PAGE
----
What is Brutus's internal conflict / inner conflict in Julius Caesar?

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Brutus is torn between his love of Caesar and his love of Rome. When he is approached by Cassius about participating in a conspiracy to assassinate Caesar, Cassius appeals to Brutus on the basis of patriotism. While Cassius is driven primarily by fear and resentment at the idea that he might have to bow down to Caesar, who was once his peer, he knows that Brutus loves and is loyal to Caesar--Brutus is, in fact, one of his closest friends. That's why it is important to Cassius to involve Brutus in the plot: if Brutus is part of it, it will lend credence to the conspirators' claim that they acted for the good of Rome.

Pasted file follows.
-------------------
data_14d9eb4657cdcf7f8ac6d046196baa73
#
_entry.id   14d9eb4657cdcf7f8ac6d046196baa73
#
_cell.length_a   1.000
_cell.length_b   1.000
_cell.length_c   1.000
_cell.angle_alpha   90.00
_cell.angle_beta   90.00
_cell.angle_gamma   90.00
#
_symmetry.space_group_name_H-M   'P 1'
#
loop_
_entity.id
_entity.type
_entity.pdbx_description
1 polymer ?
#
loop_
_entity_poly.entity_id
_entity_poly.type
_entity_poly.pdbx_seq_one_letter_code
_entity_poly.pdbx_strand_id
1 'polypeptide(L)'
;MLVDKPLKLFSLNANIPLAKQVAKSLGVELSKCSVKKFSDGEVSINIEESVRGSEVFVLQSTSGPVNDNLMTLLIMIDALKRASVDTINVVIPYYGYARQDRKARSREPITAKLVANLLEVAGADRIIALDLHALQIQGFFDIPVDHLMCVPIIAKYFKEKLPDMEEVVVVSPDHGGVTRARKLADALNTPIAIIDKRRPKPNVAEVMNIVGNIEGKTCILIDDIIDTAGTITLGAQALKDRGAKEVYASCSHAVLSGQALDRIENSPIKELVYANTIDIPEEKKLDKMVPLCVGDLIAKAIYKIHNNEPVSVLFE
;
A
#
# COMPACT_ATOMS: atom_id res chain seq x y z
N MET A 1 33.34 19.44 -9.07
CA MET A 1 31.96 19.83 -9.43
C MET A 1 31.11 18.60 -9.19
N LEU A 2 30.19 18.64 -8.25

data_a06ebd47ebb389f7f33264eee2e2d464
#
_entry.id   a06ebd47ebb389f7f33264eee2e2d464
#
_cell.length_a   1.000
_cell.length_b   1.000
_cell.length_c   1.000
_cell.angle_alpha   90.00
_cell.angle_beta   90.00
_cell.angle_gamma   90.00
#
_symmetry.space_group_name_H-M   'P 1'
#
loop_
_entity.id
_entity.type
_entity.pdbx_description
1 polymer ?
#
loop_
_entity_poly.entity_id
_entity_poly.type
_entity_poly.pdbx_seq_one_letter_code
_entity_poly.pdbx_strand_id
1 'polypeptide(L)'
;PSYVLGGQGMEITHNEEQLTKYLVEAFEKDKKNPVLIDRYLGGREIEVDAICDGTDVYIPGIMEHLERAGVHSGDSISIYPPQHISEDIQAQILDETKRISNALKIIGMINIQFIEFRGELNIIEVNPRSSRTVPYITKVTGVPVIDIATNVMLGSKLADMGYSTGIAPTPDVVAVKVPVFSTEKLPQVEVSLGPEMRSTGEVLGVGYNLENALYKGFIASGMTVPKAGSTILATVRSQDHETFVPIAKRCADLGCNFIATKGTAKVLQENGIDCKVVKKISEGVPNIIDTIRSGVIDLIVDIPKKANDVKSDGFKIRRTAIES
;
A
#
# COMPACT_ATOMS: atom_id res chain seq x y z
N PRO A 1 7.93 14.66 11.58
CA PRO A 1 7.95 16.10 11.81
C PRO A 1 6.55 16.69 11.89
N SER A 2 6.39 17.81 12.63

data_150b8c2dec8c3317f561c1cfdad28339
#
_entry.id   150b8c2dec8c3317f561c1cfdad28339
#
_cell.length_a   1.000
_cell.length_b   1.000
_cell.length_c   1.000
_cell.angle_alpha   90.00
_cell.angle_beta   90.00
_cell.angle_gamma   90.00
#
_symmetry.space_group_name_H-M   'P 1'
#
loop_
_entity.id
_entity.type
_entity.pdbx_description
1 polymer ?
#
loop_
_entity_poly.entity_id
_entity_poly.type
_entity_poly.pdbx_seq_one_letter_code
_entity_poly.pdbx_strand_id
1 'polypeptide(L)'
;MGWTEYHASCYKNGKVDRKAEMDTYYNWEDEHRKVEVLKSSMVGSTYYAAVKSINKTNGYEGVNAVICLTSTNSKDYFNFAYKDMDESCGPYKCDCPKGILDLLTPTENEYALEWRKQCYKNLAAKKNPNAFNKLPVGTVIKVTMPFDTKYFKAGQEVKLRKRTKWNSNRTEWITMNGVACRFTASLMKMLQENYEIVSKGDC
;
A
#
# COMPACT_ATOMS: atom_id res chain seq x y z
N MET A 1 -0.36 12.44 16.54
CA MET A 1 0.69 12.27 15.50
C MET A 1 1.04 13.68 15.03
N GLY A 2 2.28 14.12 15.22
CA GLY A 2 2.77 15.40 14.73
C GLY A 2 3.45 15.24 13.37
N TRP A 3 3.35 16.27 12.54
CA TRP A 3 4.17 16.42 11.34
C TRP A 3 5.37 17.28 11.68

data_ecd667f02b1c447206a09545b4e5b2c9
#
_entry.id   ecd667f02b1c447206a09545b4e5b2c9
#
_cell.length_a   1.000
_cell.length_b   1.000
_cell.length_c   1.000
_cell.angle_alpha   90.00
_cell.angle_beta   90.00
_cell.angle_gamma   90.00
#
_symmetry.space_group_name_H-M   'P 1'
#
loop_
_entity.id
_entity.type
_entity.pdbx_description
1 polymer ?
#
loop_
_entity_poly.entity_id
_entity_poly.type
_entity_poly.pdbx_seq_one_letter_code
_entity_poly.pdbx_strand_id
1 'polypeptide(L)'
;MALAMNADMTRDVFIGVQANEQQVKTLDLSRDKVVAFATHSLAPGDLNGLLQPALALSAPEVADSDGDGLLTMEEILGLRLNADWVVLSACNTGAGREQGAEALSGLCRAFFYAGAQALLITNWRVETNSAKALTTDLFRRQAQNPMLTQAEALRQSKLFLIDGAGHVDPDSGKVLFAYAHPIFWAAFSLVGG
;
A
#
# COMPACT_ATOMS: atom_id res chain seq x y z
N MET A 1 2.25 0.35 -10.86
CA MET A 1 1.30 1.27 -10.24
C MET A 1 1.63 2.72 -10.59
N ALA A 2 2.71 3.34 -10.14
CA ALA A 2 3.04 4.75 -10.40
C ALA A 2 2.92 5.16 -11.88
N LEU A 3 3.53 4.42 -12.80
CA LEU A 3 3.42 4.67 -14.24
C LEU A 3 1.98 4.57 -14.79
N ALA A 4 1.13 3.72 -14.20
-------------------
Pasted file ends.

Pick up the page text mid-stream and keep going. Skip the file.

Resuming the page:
Brutus is swayed by the idea that it will be a disaster for Rome if Caesar gains too much power and becomes a tyrant. At the same time, he feels deep respect for and faithfulness towards Caesar, his dear friend. He is forced to weight the good of his country against the personal pain he will experience from turning on and betraying his friend.

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The major internal conflict for...

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